Funny, sympathetic and poignant, Sundquist's memoir has a high probability of success.

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WE SHOULD HANG OUT SOMETIME

EMBARRASSINGLY, A TRUE STORY

A fondness for math plus a self-deprecating sense of humor equals Sundquist's memoir of dating and self-acceptance.

Who says you won't use math and science later in life? Reflecting on spending 25 years without a girlfriend, Paralympic skier Sundquist quirkily applies the scientific method to his attempts at dating from eighth grade to college. Was he rejected because he studied SAT words for fun? Or maybe because he accidentally chopped down a tree with his prosthesis? To test his hypotheses, he interviews each girl and reaches a startling, surprisingly emotional conclusion that gives new meaning to the phrase "It's not you, it's me." This is no dry dissection, however; as Sundquist notes, "fighting emotion with logic is like bringing a calculator to a knife fight." Nor does it fall into an overtly inspirational, relentlessly cheerful tone. Sundquist is a storyteller—flawed, wry, laid-back and sympathetic. Anyone who's felt awkward will alternately (or simultaneously) wince and burst out laughing at his earnest misadventures with stalkers, “Close Fast Dancing” and flow charts. Readers will learn about love, self-esteem and even Venn diagrams thanks to tongue-in-cheek visual aids ribbing everything from Sundquist's limb count to bad pickup lines, but above all, they'll be rooting for Sundquist to hang out with a girl.

Funny, sympathetic and poignant, Sundquist's memoir has a high probability of success. (Memoir. 13 & up)

Pub Date: Dec. 23, 2014

ISBN: 978-0-316-25102-0

Page Count: 336

Publisher: Little, Brown

Review Posted Online: Oct. 1, 2014

Kirkus Reviews Issue: Oct. 15, 2014

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A powerful reminder of a history that is all too timely today.

THEY CALLED US ENEMY

A beautifully heart-wrenching graphic-novel adaptation of actor and activist Takei’s (Lions and Tigers and Bears, 2013, etc.) childhood experience of incarceration in a World War II camp for Japanese Americans.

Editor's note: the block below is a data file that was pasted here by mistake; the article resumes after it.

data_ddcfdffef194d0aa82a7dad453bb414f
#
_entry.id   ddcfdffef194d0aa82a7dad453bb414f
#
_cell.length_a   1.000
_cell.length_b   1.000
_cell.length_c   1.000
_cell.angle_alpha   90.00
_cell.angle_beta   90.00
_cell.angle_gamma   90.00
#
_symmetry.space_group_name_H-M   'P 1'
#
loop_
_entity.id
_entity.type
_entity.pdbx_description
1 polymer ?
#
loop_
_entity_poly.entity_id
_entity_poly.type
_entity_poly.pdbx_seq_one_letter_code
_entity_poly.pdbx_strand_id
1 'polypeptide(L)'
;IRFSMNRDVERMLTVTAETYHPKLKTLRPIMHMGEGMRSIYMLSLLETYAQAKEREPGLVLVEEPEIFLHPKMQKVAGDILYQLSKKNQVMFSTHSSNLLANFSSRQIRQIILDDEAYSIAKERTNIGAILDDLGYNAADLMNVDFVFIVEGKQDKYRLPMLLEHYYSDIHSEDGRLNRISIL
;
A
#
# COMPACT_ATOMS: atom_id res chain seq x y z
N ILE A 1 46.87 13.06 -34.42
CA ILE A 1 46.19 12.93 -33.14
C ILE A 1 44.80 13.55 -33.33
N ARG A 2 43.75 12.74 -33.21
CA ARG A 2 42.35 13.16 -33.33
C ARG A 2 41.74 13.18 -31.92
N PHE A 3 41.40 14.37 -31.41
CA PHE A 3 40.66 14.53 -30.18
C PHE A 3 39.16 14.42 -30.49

Takei had not yet started school when he, his parents, and his younger siblings were forced to leave their home and report to the Santa Anita Racetrack for “processing and removal” due to President Franklin D. Roosevelt’s Executive Order 9066. The creators smoothly and cleverly embed the historical context within which Takei’s family’s story takes place, allowing readers to simultaneously experience the daily humiliations that they suffered in the camps while providing readers with a broader understanding of the federal legislation, lawsuits, and actions which led to and maintained this injustice. The heroes who fought against this and provided support to and within the Japanese American community, such as Fred Korematsu, the 442nd Regiment, Herbert Nicholson, and the ACLU’s Wayne Collins, are also highlighted, but the focus always remains on the many sacrifices that Takei’s parents made to ensure the safety and survival of their family while shielding their children from knowing the depths of the hatred they faced and danger they were in. The creators also highlight the dangerous parallels between the hate speech, stereotyping, and legislation used against Japanese Americans and the trajectory of current events. Delicate grayscale illustrations effectively convey the intense emotions and the stark living conditions.

A powerful reminder of a history that is all too timely today. (Graphic memoir. 14-adult)

Pub Date: July 16, 2019

ISBN: 978-1-60309-450-4

Page Count: 208

Publisher: Top Shelf Books

Review Posted Online: Aug. 5, 2019

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Necessary for every home, school, and public library.

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“This is the story of a girl who lost her voice and wrote herself a new one.”

The award-winning author, who is also a rape survivor, opens up in this powerful free-verse memoir, holding nothing back. Part 1 begins with her father’s lifelong struggle as a World War II veteran, her childhood and rape at 13 by a boy she liked, the resulting downward spiral, her recovery during a year as an exchange student in Denmark, and the dream that gave her Melinda, Speak’s (1999) protagonist. Part 2 takes readers through her journey as a published author and National Book Award finalist. She recalls some of the many stories she’s heard during school visits from boys and girls who survived rape and sexual abuse and calls out censorship that has prevented some speaking engagements. In Part 3, she wraps up with poems about her family roots. The verse flows like powerful music, and Anderson's narrative voice is steady and direct: “We should teach our girls / that snapping is OK, / instead of waiting / for someone else to break them.” The poems range in length from a pair of two-line stanzas to several pages. Readers new to Anderson will find this accessible. It’s a strong example of how lived experience shapes art and an important book for the #MeToo movement.

Necessary for every home, school, and public library. (resources) (Verse memoir. 13-adult)

Pub Date: March 12, 2019

ISBN: 978-0-670-01210-7

Page Count: 304

Publisher: Viking

Review Posted Online: Dec. 19, 2018

Kirkus Reviews Issue: Jan. 15, 2019

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